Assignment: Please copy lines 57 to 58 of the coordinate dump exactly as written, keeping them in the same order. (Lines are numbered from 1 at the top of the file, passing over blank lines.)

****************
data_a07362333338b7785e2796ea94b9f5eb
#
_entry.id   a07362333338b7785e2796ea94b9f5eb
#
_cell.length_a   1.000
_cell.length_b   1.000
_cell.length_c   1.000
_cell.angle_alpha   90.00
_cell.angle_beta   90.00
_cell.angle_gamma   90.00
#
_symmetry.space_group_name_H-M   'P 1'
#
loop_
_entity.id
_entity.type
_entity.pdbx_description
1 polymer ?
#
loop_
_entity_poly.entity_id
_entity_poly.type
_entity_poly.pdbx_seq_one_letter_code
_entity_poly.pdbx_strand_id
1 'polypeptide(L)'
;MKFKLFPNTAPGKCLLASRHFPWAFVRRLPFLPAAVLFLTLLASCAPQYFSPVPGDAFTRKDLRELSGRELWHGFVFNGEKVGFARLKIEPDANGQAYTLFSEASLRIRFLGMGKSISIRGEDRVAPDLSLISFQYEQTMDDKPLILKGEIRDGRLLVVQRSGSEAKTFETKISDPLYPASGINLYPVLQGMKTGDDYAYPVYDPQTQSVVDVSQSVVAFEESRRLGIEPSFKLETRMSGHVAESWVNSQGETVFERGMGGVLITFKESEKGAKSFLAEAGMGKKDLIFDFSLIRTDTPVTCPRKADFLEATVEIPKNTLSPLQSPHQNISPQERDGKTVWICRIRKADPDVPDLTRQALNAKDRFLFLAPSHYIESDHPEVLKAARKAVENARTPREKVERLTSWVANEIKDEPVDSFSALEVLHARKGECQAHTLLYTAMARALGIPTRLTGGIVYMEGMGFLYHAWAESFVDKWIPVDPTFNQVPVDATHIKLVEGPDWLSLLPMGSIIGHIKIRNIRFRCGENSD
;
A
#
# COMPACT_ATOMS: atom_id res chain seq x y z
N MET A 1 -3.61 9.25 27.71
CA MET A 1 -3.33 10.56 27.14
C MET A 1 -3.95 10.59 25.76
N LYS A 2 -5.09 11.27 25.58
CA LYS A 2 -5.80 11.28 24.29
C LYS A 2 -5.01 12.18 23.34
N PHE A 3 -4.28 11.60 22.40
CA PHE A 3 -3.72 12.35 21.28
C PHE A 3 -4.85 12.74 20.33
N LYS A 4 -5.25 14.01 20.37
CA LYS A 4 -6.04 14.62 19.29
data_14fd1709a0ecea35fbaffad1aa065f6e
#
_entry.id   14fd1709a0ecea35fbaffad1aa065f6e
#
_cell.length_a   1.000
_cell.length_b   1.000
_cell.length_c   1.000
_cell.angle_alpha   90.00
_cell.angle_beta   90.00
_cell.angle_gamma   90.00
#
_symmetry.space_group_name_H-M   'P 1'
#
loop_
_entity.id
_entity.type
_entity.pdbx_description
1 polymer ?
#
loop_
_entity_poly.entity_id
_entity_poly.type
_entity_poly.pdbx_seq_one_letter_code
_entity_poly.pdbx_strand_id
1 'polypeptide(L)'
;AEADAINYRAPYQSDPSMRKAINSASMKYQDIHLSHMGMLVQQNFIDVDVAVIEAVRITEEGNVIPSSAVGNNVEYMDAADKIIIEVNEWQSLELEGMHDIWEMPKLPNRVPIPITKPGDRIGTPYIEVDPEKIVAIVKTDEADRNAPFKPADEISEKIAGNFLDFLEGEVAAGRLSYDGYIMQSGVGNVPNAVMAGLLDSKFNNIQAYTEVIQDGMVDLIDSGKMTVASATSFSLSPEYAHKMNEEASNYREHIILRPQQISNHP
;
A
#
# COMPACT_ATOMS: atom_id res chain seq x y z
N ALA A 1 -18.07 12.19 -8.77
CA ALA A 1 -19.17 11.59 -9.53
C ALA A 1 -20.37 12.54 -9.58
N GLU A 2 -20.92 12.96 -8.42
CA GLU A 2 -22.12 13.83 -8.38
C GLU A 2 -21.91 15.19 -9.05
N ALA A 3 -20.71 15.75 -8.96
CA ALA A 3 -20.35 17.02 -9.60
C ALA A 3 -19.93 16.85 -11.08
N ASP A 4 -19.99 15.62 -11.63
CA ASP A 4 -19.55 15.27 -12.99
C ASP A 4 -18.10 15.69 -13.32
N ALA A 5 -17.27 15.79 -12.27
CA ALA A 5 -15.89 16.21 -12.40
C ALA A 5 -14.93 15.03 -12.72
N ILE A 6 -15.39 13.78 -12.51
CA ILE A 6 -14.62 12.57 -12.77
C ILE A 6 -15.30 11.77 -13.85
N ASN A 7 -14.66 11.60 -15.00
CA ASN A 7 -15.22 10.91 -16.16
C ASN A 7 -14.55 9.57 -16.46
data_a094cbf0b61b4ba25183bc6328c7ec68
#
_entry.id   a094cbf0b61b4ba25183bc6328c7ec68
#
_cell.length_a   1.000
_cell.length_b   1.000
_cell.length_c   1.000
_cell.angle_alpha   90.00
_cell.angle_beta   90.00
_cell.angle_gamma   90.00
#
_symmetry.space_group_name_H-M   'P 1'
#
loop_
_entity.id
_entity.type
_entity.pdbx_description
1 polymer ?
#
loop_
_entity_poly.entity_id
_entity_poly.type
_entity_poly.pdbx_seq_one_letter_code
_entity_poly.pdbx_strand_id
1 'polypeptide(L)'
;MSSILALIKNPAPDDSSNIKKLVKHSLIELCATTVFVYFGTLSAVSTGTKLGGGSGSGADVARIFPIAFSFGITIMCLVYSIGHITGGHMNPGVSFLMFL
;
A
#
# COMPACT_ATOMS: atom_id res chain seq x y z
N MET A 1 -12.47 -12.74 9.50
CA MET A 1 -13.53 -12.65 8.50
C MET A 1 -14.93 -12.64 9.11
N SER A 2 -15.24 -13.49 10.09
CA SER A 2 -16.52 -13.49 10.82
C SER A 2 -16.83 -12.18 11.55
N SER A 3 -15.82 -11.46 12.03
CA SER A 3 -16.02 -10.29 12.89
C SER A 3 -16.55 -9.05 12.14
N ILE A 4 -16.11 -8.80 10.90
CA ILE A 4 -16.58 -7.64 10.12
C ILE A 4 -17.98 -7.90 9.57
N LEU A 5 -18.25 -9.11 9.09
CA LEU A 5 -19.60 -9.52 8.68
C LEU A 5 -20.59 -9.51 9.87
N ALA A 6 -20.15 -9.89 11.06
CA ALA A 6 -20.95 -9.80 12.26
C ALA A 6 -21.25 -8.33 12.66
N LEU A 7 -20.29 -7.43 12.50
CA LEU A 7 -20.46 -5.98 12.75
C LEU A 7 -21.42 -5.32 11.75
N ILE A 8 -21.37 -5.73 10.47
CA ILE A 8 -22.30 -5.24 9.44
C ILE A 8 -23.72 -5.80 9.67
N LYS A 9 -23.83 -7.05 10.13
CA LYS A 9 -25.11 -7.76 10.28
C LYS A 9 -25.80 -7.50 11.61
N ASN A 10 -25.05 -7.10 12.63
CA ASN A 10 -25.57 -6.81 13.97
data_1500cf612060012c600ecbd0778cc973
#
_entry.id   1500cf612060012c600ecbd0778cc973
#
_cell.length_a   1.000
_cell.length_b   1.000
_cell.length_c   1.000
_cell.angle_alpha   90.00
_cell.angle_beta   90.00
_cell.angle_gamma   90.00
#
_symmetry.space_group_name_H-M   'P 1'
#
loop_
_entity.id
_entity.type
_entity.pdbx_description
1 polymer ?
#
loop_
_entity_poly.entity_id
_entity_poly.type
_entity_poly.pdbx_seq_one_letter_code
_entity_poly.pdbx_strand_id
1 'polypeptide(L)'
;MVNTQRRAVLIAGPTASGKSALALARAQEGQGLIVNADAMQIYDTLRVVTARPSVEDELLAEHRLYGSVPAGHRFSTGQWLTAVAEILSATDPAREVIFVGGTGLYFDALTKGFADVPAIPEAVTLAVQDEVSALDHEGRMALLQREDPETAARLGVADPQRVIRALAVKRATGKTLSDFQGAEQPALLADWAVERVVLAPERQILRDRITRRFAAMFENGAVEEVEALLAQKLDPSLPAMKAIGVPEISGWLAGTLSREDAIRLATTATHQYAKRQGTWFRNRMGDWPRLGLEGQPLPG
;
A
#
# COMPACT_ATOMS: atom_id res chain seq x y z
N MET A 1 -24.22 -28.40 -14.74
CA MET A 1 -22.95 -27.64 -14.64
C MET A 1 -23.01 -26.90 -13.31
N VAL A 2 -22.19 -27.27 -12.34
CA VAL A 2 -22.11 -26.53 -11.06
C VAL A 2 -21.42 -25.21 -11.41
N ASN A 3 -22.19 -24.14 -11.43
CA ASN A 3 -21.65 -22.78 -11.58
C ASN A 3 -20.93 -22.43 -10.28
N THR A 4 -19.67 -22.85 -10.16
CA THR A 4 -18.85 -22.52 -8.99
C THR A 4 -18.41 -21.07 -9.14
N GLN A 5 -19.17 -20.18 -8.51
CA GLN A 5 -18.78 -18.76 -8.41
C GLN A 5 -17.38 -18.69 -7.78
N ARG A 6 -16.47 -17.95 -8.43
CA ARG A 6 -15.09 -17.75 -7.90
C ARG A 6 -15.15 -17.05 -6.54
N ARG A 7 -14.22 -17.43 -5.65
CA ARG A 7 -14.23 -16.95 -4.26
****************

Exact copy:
_entity.type
_entity.pdbx_description